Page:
In still another embodiment of the invention, XˆY is a bidentate ligand that contains at least one nitrogen atom that can form coordination bond with the metal atom, M. Such bidentate ligands are also known to those skilled in the art. The preferred ligands of this class include 2,2′-bipyridine(bpy), 1,10-phenanthroline(pat), and derivatives thereof.

According to compounds of the present invention, M can be of any metal atoms, including transition metals, lanthanides, actinides, main group metals, alkali metals and alkaline earth metals. In one preferred embodiment, M is a transition metal and in a more preferred embodiment, M is a second or third row transition metal. In some embodiments, M is Ir, Os, Pt, Pb, Re, or Ru and in a particularly preferred embodiment, M is Ir.

In a further preferred embodiment, this invention comprises the compound of the Formula I in which m is 1 and n is 2, to give a compound of the Formula II embedded image

Wherein M, R1, R2, R3, R4 and R5, X and Y are as described for the compound of the Formula I.

Another embodiment of the invention comprises the compound of the Formula I in which m is 0 and n is 3, resulting in a compound of the Formula III embedded image

Wherein M, R1, R2, R3, R4 and R5 are as described for the compound of the Formula I.

The names or terms of chemical groups as used, herein are of common concepts to chemists. For examples, the term “halo” or “halogen” includes fluorine, chlorine, bromine and iodine.

The term “alkyl” as used herein contemplates both straight and branched chain alkyl radicals. Preferred alkyl groups are those containing from one to fifteen carbon atoms and includes methyl, ethyl, propyl, isopropyl, butyl, isobutyl, tert-butyl, and the like. Additionally, the alkyl group may be optionally substituted with one or more substituents selected from halo, CN, CO2R, C(O)R, NR2, cyclic-amino, NO2, and OR.

The term “cycloalkyl” as used herein contemplates cyclic alkyl groups. Preferred cycloalkyl groups are those containing 3 to 7 carbon atoms and include cyclopropyl, cyclopentyl, cyclohexyl, and the like. Additionally, the cycloalkyl group may be optionally substituted with one or more substituents selected from halo, CN, CO2R, C(O)R, NR2, cyclic-amino, NO2, and OR.

The term “alkenyl” as used herein contemplates both straight and branched chain alkene radicals. Preferred alkenyl groups are those containing two to fifteen carbon atoms. Additionally, the alkenyl group may be optionally substituted with one or more substituents selected from halo, CN, CO2R, C(O)R, NR2, cyclic-amino, NO2, and OR.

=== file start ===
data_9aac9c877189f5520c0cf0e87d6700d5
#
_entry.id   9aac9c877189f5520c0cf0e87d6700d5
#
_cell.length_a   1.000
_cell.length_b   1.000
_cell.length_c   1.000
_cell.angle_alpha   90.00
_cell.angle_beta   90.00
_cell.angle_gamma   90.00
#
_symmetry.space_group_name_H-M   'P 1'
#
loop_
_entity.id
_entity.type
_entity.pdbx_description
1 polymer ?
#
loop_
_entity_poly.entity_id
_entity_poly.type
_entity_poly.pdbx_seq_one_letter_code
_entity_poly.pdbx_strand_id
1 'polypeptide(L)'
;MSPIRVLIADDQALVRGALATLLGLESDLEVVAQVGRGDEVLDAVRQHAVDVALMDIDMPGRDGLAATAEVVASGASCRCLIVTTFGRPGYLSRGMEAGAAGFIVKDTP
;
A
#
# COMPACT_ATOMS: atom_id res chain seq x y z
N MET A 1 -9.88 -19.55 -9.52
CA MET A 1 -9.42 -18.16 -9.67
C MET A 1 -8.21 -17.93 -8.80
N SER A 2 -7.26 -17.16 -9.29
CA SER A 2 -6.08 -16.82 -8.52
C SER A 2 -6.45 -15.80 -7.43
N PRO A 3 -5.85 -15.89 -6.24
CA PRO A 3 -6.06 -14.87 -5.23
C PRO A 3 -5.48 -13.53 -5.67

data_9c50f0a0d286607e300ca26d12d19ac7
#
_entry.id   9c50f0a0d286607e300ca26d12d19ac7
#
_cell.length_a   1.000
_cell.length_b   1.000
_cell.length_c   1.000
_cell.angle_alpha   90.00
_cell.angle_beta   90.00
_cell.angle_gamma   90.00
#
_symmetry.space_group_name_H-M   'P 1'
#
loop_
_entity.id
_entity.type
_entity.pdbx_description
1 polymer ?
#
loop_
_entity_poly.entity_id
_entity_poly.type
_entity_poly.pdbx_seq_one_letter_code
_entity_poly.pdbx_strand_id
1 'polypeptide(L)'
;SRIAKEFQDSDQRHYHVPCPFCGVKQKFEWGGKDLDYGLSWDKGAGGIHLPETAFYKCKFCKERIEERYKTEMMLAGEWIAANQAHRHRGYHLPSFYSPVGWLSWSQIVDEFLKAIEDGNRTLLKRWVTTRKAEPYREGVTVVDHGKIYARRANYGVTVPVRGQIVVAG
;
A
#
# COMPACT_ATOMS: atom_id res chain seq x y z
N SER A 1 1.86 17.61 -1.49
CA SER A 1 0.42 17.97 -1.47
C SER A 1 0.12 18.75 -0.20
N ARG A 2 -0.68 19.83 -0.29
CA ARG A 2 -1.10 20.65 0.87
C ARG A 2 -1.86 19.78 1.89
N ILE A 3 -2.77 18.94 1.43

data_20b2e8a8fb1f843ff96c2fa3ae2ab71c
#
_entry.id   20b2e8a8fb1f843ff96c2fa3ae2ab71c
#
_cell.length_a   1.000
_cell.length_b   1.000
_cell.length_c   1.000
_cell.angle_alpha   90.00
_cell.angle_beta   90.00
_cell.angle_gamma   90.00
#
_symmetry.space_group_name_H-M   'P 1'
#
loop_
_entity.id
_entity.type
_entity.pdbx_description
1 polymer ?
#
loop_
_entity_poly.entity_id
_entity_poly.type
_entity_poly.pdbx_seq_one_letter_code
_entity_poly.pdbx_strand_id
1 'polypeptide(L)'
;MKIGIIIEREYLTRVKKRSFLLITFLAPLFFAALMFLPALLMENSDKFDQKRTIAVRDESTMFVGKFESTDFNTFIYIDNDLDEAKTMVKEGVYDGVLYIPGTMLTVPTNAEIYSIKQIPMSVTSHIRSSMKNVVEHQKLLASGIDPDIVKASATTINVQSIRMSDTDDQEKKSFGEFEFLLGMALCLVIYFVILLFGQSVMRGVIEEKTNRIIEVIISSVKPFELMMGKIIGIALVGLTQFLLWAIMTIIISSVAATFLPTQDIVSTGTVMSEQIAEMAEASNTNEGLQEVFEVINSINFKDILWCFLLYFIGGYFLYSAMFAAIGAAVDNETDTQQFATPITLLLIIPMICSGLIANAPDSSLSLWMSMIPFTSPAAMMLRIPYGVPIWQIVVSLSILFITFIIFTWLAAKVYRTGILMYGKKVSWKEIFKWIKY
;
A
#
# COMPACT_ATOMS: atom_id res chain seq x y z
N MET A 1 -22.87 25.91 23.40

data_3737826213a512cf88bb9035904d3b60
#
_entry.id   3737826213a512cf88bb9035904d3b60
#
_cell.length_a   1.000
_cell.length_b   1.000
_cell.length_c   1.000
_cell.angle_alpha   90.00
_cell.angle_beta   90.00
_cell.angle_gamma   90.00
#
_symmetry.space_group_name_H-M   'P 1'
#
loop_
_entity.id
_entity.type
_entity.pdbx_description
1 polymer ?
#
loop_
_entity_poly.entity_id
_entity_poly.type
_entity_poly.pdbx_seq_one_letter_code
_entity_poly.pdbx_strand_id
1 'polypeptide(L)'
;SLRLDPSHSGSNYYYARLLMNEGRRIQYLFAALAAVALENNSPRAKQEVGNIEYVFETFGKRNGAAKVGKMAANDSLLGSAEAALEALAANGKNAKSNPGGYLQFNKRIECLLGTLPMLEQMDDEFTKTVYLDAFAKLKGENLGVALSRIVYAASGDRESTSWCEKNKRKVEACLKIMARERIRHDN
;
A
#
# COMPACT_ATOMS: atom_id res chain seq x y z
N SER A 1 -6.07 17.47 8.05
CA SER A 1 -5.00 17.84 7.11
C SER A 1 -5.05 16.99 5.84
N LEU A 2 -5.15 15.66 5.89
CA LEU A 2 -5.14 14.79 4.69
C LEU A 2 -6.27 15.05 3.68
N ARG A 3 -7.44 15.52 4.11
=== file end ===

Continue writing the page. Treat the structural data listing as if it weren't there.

The term “alkynyl” as used herein contemplates both straight and branched chain alkyne radicals. Preferred alkyl groups are those containing two to fifteen carbon atoms.

Additionally, the alkynyl group may be optionally substituted with one or more substituents selected from halo, CN, CO2R, C(O)R, NR2, cyclic-amino, NO2, and OR.

The term “alkylaryl” as used herein contemplates an alkyl group which has as a substituent an aromatic group. Additionally, the alkylaryl group may be optionally substituted on the aryl with one or more substituents selected from halo, CN, CO2R, C(O)R, NR2, cyclic-amino, NO2, and OR.

The term “heterocyclic group” as used herein contemplates non-aromatic cyclic radicals. Preferred heterocyclic groups are those containing 3 or 7 ring atoms which includes at least one hetero atom, and includes cyclic amines such as morpholino, piperdino, pyrrolidino, and the like, and cyclic ethers, such as tetrahydrofuran, tetrahydropyran, and the like.

The term “aryl” or “aromatic group” as used herein contemplates single-ring aromatic groups and polycyclic ring systems. The polycyclic rings may have two or more rings in which two carbons are common by two adjoining rings (the rings are “fused”) wherein at least one of the rings is aromatic, e.g., the other rings can be cycloalkyls, cycloalkenyls, aryl, heterocycles and/or heteroaryls.

The term “heteroaryl” as used herein contemplates single-ring hetero-aromatic groups that may include from one to three heteroatoms, for example, pyrrole, furan, thiophene, imidazole, oxazole, thiazole, triazole, pyrazole, pyridine, pyrazine and pyrimidine, and the like. The term heteroaryl also includes polycyclic hetero-aromatic systems having two or more rings in which two atoms are common to two adjoining rings (the rings are “fused”) wherein at least one of the rings is a heteroaryl, e.g., the other rings can be cycloalkyls, cycloalkenyls, aryl, heterocycles and/or heteroaryls.